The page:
Playwright: Terrence McNally; music, Stephen Flaherty; lyrics, Lynn Ahrens. At: Griffin Theatre at The Den, 1333 N. Milwaukee Ave. Tickets: 866-811-4111; Griffintheatre.com; $39. Runs through: July 16
Ragtime is among the most musically powerful and deeply felt Broadway shows ever written. It's also huge ... or has been until now.
This production unveils a "smaller" Ragtime, performed by a 20-person ensemble ( still large ) and a three-person orchestra ( playing multiple instruments ) driven by twin pianos. To say that Ragtime loses none of its musical or emotional power is the honest truth; to say that director Scott Weinstein and musical directors Jermaine Hill and Ellen Morris have knocked it out of the park is nothing less than this production deserves.
Based on the deceptively simple novel by E. L. Doctorow, Ragtime is historical fiction set mostly in New York before World War I in which the crisscrossing paths of white Yankees, Harlem Negroes and Eastern European Jewish immigrants lead to tragedy and triumph. Historic figures Henry Ford, Pierpont Morgan, Houdini, Emma Goldman, Admiral Perry, Booker T. Washington and others now forgotten also make cameo appearances. The book and musical reflect the prejudices, opportunities and tumultuous social forces that forged 20th-century America. In my years in theater, I've encountered no other show in which the score so knowingly embodies the story and so potently enhances the emotions. Act I of Ragtimewith its glorious peak in "New Music"is musical-theater perfection, and Act II isn't far behind.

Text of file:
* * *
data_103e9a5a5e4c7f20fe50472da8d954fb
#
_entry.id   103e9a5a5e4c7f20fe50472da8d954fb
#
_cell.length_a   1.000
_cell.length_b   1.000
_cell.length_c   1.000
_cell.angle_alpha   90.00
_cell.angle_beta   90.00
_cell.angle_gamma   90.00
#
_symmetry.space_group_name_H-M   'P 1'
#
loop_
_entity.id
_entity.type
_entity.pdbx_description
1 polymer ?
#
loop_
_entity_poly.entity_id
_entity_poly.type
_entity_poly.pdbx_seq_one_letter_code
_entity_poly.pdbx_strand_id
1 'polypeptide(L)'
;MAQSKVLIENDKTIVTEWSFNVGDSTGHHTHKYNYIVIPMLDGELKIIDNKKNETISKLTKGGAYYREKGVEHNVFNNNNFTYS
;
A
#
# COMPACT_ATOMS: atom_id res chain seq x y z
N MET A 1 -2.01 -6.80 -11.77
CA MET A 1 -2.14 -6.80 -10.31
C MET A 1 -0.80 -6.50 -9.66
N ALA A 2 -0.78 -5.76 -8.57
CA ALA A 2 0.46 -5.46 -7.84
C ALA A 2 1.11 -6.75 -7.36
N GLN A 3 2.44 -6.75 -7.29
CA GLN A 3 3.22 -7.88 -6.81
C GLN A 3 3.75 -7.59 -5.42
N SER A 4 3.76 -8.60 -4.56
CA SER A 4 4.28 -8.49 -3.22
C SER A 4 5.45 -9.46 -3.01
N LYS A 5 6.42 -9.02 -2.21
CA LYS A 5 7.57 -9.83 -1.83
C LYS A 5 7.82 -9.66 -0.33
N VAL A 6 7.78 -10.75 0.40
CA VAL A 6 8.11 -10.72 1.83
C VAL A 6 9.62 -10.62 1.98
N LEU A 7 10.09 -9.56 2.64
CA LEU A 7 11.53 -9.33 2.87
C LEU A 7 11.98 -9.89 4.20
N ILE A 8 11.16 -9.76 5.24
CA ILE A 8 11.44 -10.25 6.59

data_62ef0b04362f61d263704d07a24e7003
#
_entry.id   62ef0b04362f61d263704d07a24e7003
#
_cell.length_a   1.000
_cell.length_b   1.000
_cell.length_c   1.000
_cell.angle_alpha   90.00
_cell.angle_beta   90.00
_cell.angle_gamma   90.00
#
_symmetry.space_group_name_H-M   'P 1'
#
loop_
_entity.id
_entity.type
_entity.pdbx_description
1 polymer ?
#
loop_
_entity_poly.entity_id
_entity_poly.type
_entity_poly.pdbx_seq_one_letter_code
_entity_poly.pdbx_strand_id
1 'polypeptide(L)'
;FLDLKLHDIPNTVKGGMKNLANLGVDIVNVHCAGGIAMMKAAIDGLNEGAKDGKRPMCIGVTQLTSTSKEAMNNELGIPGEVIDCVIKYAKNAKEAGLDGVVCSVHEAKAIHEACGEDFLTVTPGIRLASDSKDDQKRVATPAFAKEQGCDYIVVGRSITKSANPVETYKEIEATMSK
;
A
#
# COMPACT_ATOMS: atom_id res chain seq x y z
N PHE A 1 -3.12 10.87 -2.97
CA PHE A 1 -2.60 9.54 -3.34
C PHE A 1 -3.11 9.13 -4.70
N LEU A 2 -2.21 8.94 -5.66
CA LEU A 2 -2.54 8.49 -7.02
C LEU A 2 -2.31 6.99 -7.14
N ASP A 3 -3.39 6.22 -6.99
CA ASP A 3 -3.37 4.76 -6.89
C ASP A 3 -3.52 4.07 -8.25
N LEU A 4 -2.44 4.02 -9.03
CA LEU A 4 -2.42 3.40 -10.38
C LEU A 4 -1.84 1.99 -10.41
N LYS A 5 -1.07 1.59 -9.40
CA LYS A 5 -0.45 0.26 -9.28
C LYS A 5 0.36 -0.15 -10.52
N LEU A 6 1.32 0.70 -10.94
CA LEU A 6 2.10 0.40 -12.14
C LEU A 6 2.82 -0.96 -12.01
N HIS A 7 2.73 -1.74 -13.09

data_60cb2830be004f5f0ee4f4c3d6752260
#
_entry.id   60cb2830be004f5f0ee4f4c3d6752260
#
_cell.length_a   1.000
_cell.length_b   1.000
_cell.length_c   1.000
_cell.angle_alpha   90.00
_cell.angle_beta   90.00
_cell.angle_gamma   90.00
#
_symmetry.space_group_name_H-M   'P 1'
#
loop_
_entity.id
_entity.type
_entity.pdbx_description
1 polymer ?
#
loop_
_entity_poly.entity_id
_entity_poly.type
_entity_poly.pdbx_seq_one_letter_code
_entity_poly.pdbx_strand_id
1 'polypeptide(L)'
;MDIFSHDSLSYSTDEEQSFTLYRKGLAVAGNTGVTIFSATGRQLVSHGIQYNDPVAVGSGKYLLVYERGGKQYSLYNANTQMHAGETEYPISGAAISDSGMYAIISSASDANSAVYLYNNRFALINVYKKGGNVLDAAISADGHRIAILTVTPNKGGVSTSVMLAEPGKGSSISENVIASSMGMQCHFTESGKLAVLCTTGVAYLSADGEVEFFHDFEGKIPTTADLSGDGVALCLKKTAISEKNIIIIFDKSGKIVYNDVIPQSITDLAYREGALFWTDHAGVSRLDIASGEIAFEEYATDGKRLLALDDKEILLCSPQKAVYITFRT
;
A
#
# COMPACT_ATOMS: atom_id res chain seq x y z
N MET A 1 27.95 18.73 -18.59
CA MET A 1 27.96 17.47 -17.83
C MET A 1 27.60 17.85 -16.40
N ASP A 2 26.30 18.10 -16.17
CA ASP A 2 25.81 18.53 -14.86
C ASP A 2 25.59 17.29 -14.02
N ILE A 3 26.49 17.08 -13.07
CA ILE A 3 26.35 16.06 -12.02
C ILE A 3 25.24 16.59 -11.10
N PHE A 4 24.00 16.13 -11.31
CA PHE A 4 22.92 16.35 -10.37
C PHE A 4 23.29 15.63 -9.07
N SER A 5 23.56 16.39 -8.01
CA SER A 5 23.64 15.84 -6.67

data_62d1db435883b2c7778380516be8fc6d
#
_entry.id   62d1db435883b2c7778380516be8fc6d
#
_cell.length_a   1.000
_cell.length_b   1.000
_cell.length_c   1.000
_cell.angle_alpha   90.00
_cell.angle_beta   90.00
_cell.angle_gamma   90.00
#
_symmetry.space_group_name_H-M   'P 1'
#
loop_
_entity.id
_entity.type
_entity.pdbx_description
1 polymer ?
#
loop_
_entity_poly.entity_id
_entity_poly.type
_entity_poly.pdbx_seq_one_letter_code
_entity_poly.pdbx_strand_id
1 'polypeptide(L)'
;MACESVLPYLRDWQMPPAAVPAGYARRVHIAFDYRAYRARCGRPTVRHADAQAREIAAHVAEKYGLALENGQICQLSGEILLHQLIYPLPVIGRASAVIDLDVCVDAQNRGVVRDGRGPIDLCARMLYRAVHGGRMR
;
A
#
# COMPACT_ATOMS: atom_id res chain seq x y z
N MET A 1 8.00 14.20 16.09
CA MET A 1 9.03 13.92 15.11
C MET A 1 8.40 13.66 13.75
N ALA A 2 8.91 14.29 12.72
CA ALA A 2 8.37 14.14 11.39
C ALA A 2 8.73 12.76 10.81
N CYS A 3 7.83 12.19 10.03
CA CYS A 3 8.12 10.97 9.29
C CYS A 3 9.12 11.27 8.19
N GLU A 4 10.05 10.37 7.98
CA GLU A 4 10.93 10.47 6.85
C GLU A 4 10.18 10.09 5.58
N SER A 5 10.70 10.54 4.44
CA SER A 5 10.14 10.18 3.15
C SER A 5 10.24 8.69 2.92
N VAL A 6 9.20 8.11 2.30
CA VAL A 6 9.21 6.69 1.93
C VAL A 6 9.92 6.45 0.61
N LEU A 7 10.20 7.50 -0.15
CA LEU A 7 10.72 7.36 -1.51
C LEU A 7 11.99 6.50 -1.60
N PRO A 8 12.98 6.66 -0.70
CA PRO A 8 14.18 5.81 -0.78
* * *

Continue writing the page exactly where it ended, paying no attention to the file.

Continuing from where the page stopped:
Griffin's production is stirringly played, ardently sung, tellingly acted and richly designed ( beautiful period costumes by Rachael Sypniewski ), while the intimate in-the-round staging brings the show into one's lap. There's plenty of musical movement although not a lot of dance ), but that's a minor caveat. More seriously, the sound design is spotty and needs further adjustment and/or remixing, and that's the worst thing I can say about this production!
I loved the little orchestra, which supplements the pianos with violin, flute, clarinet, bass clarinet, accordion, mandolin and bass drum from song to song in sensitive and imaginative new orchestrations by Matt Deitchman. The score includes marches, waltzes, novelty tunes, anthems and, of course, the music of the title. "
The passionate performers portray one set of lives blossoming and another set fading.
Ragtime and Parade ( continuing at Writers Theatre ) offer Chicagoans an unusual opportunity to see two astonishing musicals about early 20th-century America. See them both; they are superb companion pieces.